Does size matter (when investing in real estate)?

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Does size really matter when it comes to real estate investing, or do smaller properties pack a better punch?

Like most everything, it depends on what you are trying to accomplish in real estate investing.

Let’s break it down.

Small investments: If you want to grow your investments over time, you may opt for less cash flow up front in exchange for stronger appreciation in property value. For this a smaller single family home may indeed serve the purpose as single family homes tend to be the strongest appreciating asset. They are often easier for the beginner to access as a first-time investment since it often involves a smaller deposit. While smaller investment properties in the past were strong at value growth, they have not been as attractive for cash flow. Until lately. With the advent of vacation rentals that can bring in some hefty rents they can prove to be great cash flow properties as well, especially if you are savvy enough to invest in highly sought after vacation markets such as Florida market, the mountain areas, event centered metro areas, or other hot vacation destinations.

Larger property investments: Bigger can certainly be better when it comes to strong cash flow. Most people who begin to invest are looking for strong cash flow up front. Multifamily properties tend to be the winner when you look for strong cash flow. It is often argued that these bigger properties do not appreciate in value as well so you can gain big cash flow, however you suffer from less value growth for the same reasons. Well if you know what you are doing and invest in multifamily property with a value play you can indeed have your cash flow and value growth as well.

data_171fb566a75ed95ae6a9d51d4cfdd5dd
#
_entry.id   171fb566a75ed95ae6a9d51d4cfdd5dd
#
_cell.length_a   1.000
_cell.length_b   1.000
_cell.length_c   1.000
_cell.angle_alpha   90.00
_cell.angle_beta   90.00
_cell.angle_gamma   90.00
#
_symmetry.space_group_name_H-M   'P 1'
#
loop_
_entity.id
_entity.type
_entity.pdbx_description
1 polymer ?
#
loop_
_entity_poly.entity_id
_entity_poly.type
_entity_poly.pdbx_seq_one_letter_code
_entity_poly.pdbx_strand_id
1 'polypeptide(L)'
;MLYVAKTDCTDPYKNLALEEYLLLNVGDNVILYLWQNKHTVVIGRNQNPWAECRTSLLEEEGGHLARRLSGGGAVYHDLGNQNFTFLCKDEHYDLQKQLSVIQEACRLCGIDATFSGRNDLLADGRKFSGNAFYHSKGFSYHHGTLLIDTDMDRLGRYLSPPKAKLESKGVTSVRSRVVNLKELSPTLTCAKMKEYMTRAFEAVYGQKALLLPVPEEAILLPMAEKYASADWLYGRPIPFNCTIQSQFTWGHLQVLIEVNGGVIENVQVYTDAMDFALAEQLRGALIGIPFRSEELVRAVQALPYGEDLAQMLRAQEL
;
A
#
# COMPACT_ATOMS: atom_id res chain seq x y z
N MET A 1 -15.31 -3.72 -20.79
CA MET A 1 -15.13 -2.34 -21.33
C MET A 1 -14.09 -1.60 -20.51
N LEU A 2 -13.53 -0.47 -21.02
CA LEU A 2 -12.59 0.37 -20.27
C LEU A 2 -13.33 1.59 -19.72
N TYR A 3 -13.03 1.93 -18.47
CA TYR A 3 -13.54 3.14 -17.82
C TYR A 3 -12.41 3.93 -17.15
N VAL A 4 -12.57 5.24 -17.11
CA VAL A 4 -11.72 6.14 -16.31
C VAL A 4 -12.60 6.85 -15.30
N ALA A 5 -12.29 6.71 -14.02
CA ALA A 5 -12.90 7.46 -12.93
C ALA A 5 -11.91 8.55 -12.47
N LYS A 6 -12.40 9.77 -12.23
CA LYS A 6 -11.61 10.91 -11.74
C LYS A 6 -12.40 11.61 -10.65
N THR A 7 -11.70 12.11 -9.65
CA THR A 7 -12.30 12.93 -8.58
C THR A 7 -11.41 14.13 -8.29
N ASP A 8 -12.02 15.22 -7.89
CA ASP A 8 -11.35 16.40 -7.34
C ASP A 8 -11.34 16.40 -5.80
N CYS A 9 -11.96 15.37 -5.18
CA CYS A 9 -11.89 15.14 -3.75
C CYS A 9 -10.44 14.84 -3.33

Let’s look at the pros and cons of both of these and you can decide what size is just right for you

Single family pros:

1. Fewer tenant turnovers; Tenants tend to call a single family rental "their home". They tend to own more things and as they are happy in their home with more belongings they tend to live there longer. This equates to less tenant turnover and less expenses for the owner as all investors know that tenant turnover is there single largest expense.

2. Better controls over expenses: On a single family rental the tenants typically pay for all utility expenses. The only expenses paid by the owner are the standard taxes and insurance (perhaps a mortgage). This provides for more predictability over the cash flow.

3. Higher equity growth: Appreciation is one of the best wealth building principles and is best captured in the single family market. The best equity growth position will of course be the property that will sell to a retail buyer at the time you sell. Retail buyers are buyers who want to buy for themselves and / or perhaps a family. The single family home has always been the most highly sought after property for a homebuyer and therefore will demand the best (retail) pricing. These properties that are used for investments tend to be the most highly sought after price points as well and therefore tend to appreciate greater than any other real estate investment class. Obviously buying the right property in the best market for equity growth position is paramount to capitalize on this equity growth.